important that public institutions do not lower their standards
or quality of work once a good precedent has been set.
It is an undeniable fact that the lack of access to information is
an impediment to media freedom. This was highlighted when
the weekly The Patriot newspaper had to defend an urgent
court action by the Namibian Central Intelligence Service
(NCIS) in April, to prevent them from publishing an article
on corruption at the institution. The High Court dismissed
the bid with costs, arguing that the NCIS was established to
serve the state and thus remains accountable to the judiciary.
However, the NCIS thereafter lodged an appeal with the Supreme Court, arguing that the High Court erred when it found
that government was trying to get an interdict that would
have prevented The Patriot from publishing allegations about
corrupt activities. They also argued that the High Court did
not take into account the purpose of the 1982 Protection of
Information Act and the Namibia Central Intelligence Service
Act of 1997. Government’s legal team argued that the presiding
judge, Harald Geier, did not make a judicial interpretation of
the provisions of these laws, on which government relied in
their bid to prevent the publication of the article. The case was
still sub-judice at the time of going to press.
It does not happen often but, as with this court case,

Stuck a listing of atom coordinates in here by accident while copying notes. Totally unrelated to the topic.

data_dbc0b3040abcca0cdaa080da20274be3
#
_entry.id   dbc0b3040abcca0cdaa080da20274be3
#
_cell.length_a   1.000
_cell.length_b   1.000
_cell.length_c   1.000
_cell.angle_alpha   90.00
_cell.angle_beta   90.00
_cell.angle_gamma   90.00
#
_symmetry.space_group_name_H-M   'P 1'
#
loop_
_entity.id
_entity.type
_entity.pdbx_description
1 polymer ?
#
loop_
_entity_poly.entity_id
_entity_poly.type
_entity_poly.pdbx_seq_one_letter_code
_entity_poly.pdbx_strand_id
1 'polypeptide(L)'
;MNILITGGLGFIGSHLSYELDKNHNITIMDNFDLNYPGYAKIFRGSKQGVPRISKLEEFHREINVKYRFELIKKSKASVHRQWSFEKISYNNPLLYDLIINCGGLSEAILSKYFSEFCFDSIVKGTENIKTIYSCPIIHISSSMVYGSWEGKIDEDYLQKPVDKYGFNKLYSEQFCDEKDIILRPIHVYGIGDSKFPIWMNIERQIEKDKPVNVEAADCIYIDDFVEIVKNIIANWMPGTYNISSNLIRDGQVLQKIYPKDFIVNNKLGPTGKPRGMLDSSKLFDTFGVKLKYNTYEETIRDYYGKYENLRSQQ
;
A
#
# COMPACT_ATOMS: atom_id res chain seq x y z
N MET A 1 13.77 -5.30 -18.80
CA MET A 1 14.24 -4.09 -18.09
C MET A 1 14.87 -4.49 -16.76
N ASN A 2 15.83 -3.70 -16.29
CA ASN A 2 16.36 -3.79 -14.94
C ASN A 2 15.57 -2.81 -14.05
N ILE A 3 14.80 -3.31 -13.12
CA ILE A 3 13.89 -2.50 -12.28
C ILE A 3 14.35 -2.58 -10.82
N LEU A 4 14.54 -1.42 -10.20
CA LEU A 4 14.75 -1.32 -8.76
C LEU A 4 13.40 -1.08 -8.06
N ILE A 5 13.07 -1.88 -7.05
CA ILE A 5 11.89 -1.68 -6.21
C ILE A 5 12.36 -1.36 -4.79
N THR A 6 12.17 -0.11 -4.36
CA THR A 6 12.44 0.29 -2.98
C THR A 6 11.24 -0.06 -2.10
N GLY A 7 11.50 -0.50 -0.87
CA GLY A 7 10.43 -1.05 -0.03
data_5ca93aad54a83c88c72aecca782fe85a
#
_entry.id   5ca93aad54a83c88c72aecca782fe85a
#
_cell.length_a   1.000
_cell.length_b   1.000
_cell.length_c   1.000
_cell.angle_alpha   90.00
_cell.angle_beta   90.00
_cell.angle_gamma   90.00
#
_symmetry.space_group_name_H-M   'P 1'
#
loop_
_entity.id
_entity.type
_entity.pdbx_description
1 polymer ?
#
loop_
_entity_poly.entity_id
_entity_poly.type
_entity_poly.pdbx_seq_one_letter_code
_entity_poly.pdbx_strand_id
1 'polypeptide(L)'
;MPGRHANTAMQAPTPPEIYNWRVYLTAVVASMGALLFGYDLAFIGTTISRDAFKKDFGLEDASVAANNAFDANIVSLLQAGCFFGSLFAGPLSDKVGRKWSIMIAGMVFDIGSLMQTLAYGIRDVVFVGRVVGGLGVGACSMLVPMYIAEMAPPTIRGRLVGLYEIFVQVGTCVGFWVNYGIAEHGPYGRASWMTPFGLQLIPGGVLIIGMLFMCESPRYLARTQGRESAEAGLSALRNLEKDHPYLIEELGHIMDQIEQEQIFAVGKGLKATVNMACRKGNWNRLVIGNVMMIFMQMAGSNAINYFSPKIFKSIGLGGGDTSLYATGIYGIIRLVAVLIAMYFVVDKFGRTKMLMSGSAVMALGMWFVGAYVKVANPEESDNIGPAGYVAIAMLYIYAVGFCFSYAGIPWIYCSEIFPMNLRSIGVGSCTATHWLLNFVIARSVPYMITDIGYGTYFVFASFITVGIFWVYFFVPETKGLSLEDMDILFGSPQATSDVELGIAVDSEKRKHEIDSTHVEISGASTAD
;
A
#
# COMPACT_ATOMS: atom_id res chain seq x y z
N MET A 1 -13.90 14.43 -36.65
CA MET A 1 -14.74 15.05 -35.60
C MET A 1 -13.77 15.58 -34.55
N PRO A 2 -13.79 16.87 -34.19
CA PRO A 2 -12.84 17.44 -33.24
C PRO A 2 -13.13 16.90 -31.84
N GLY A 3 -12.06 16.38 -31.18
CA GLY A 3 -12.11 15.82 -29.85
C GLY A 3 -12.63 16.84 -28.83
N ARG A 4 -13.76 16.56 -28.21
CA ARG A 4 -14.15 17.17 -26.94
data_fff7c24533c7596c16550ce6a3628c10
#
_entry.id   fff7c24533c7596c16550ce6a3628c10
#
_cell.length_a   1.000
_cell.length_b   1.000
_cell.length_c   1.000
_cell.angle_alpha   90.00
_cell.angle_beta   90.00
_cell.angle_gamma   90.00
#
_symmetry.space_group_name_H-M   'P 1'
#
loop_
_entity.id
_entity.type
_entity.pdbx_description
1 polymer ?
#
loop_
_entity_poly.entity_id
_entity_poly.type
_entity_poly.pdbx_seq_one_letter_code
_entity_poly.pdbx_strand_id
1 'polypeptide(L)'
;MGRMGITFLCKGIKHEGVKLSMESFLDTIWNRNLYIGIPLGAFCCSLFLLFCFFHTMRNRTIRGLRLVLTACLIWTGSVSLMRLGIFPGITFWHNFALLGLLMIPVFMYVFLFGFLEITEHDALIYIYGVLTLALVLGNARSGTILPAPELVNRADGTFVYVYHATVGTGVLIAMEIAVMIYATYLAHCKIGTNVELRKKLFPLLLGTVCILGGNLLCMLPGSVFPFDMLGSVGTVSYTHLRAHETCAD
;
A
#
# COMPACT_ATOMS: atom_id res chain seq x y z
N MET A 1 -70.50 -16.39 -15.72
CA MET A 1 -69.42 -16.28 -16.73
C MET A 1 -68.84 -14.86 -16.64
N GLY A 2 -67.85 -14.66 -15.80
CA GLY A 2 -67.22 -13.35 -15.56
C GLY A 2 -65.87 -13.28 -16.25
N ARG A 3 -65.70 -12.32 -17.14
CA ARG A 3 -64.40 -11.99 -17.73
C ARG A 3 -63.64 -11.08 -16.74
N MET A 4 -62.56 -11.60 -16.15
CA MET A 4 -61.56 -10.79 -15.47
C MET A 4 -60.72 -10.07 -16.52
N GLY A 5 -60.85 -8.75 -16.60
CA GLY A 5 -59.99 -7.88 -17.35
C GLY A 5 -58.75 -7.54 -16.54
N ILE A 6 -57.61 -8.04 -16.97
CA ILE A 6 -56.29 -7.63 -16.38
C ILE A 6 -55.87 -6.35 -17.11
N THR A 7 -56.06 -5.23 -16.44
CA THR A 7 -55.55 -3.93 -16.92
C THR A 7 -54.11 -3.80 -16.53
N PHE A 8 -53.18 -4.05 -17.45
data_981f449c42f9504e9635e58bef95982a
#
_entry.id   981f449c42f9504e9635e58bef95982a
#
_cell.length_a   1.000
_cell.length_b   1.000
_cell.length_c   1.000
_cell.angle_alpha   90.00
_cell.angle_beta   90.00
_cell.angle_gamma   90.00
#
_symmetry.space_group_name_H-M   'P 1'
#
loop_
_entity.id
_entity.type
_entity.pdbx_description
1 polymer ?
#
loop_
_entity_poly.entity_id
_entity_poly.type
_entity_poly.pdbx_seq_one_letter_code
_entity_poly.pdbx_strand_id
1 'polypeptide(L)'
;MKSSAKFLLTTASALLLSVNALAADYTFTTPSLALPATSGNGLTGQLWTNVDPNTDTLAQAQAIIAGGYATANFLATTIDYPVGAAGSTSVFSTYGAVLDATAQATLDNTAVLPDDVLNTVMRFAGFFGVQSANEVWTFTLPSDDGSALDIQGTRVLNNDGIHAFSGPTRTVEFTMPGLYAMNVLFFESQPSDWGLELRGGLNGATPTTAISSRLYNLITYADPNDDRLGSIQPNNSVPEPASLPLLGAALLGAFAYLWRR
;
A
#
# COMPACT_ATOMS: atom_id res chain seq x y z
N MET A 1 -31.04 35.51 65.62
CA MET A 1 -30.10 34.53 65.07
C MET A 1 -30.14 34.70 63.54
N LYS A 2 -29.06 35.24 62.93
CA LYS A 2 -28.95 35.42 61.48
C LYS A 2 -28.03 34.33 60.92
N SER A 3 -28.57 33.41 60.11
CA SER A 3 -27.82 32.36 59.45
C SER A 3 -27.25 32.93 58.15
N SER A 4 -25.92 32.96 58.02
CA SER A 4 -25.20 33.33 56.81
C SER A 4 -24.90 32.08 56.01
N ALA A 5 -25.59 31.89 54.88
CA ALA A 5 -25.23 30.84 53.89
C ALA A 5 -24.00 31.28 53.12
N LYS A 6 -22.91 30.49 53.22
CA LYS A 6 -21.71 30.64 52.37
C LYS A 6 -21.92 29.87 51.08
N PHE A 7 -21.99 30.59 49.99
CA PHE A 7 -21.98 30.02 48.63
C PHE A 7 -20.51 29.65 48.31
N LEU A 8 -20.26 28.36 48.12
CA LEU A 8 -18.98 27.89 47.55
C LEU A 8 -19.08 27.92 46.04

government relies on outdated laws that do not adhere to
the free expression principles espoused by our Constitution.
Hence our consistent calls for the repeal of these and other
laws that do not serve the best interest of the Namibian people
and their right to free expression, access to information and
media freedom.
Presidential and National Assembly elections will be held
next year, during which tensions will be heightened and, as
with previous years, we can expect an increase in attempts
to censor or threaten media freedom. Another law that may
be more explicitly applied during this time is the Namibian
Broadcasting Act (No. 9 of 1991), which grants the information
minister wide discretion and powers to interfere with the
broadcaster’s independence. The NBC is already censored
in regard to how they provide news and information. During
election periods, it becomes a clear proponent of the ruling
party through the way it provides coverage. NBC has an
equal free airtime policy for all participating political parties,
however, a lot of the election coverage happens outside of
these allocated slots and this is when the discrepancy becomes
glaringly obvious.
Citizens deserve unbiased information about all participating
parties, in addition to analyses provided by experts from
various stakeholder and interest groups. Just as important,
the citizen’s voice should be at the forefront of the discourse.
Information and communication technology (ICT) continue
to enhance the public’s access to information. Thanks to the
establishment of the Internet Society of Namibia Chapter,
Namibian youth now have a platform where they can articulate
their views and realise their dream internet.